1. Who is your hero? (In business, life, or both.)
I’ve always admired Leonardo Da Vinci. He was able to combine the principles of design, art and technology to improve the lives of those around him. He had many talents, and while he’s considered by most to be an artist, I think of him as a technology entrepreneur.
That being said, Ferris Bueller’s my hero. Charming, artistic and clever? Somewhere between him and Leo, you have a masterpiece.
2. What’s the single best piece of business advice that helped shape who you are as an entrepreneur today, and why?
The best advice I can give is to run your business with integrity. You’ll meet a lot of people and have thousands of conversations. Each relationship, client or contact can either be your ally or your foe. To succeed in the long term, you need to collect fans, advocates, allies and people who will help take your business further. Spend time helping others and you’ll find that when it counts, your network is there to help you.
Integrity, values and principles are rare but if you build a company on that type of foundation, the organization will be stronger.
3. What’s the biggest mistake you ever made in your business, and what did you learn from it that others can learn from too?
The biggest mistake is not having plans for the unexpected variables that inevitably do go wrong. This includes processes, people, contracts, clients and pretty much everything else.
In 2014, we had over 25 percent of our business tied up in one account. We naively assumed that everything was fine, but in the span of a few weeks, we had to scramble to figure out how to adjust a non-trivial part of the company when that account shifted directions.
It taught us a lesson on reliance, independence and the importance of having contingency plans. You have them not because you want to use them, but because when things do go sideways, you want to be ready to roll with whatever comes your way.
As a business owner, you need to trust your team — that’s the only way your business will grow. As a leader, you also need to protect the business in case things don’t go according to plan.
4. What do you do during the first hour of your business day and why?
I try to find a quiet moment to close my computer, shut off all of life’s notifications, alerts and distractions, and make my own list of things that are important. When you first open your email that day, there will always be 100 people who want to impose their lists onto you, but I’ve found it helpful to try to come up with that list myself before the morning rush begins.
5. What’s your best financial/cash-flow related tip for entrepreneurs just getting started?
When I started, I wasn’t familiar with accrual-based accounting and I managed the business exclusively by understanding what was actually in the bank account. As a small business, this was fine, but this strategy can ultimately prove to be limiting and stressful. I would get anxious because there was little cash in the bank even though business was strong, and I was using that cash to invest in hiring and growth.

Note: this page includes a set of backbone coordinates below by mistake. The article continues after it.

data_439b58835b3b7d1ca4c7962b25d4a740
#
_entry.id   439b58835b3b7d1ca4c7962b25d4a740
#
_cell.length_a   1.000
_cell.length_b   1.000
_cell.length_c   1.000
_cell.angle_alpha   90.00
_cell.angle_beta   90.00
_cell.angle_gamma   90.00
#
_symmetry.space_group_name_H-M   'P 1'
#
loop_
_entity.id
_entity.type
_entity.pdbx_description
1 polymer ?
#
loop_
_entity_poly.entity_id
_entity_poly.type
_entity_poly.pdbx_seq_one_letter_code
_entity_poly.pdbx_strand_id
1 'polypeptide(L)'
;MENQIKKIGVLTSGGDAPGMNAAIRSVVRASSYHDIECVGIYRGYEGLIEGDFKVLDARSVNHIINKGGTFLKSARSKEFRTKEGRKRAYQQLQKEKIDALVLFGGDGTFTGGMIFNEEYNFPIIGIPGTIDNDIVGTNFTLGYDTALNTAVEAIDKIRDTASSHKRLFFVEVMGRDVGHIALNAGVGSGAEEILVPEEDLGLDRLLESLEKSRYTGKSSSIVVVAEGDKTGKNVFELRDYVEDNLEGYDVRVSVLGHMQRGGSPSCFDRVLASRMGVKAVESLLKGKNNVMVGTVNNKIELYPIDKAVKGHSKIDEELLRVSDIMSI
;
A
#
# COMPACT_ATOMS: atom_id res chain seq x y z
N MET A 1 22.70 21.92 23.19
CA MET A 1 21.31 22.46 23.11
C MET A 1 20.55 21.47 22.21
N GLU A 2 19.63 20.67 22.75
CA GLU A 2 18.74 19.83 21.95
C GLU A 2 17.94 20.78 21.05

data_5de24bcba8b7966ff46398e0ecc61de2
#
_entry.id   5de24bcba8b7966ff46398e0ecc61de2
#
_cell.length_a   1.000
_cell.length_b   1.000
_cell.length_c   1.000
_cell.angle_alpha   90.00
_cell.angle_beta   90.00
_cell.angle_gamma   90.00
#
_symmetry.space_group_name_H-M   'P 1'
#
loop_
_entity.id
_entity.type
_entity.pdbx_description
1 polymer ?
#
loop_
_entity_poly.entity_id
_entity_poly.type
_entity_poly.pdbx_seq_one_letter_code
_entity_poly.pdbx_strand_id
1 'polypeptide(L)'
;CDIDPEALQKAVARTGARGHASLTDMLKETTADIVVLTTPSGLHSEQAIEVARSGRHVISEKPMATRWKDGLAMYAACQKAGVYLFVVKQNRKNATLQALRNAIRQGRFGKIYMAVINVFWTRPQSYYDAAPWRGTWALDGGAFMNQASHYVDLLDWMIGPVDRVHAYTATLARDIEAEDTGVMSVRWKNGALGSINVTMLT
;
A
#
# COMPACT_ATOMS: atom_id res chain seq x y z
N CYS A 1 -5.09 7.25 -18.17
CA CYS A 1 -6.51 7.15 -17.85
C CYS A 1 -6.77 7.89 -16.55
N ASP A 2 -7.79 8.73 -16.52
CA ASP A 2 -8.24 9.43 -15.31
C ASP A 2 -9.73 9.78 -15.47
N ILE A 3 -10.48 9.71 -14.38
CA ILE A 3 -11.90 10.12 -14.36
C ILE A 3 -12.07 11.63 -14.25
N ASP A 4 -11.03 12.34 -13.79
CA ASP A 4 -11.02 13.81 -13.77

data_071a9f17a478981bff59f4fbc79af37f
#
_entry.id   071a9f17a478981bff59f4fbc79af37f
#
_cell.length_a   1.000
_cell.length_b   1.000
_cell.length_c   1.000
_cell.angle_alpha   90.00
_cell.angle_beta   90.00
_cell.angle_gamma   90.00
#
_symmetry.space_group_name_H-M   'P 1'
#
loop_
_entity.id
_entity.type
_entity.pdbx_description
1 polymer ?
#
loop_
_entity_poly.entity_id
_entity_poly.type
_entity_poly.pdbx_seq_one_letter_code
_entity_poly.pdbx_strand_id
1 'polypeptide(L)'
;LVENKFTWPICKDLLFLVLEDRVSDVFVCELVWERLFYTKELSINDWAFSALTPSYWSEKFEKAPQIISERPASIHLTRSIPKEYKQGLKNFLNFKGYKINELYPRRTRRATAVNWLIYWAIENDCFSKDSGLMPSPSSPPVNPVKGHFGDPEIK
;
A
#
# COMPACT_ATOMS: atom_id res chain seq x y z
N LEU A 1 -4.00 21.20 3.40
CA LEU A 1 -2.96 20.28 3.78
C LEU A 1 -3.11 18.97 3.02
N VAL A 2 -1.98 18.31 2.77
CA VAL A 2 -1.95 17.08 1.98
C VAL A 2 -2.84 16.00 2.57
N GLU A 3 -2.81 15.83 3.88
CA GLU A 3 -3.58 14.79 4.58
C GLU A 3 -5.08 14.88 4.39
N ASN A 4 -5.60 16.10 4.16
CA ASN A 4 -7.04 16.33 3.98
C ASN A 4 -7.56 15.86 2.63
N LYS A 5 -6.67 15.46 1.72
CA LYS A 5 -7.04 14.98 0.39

Getting my head wrapped around the basics of accrual-based accounting helped me better predict our cash flow and how aggressively we could actually grow the business.
6. Quick: What’s ONE thing you recommend ALL aspiring or current entrepreneurs do right now to take their biz to the next level?
If you’re thinking of taking your business to the next level, make sure you can answer: “Why does your company need to exist?” Having an organizational purpose and a reason for being can help you focus on what’s most important to your business, as opposed to what your competition may be doing.
As a CEO, your job is to provide clarity on purpose and vision. You need to answer the “why” question. The answer will help you, your employees and your customers understand and differentiate your business from everyone else.
7. What’s your definition of success? How will you know when you’ve finally “succeeded” in your business?
“Success” as a noun is not a useful word because it assumes a static metric on your progress, but it doesn’t actually work that way. I started my business out of a Starbucks and I remember when I moved into my first office I felt like I “made it.” I had that same feeling when I hired my fifth employee, and again when I hired my 25th and 50th.
As the business has grown, I’ve moved the goal posts myself. After all, success means overcoming obstacles — not finishing a race. Succeeding in business is something that happens all the time: closing a deal, hiring a key employee, beating last month’s numbers. As the old saying goes, “Success is a journey, not a destination.” That being said, life moves pretty fast, so make sure you enjoy the ride.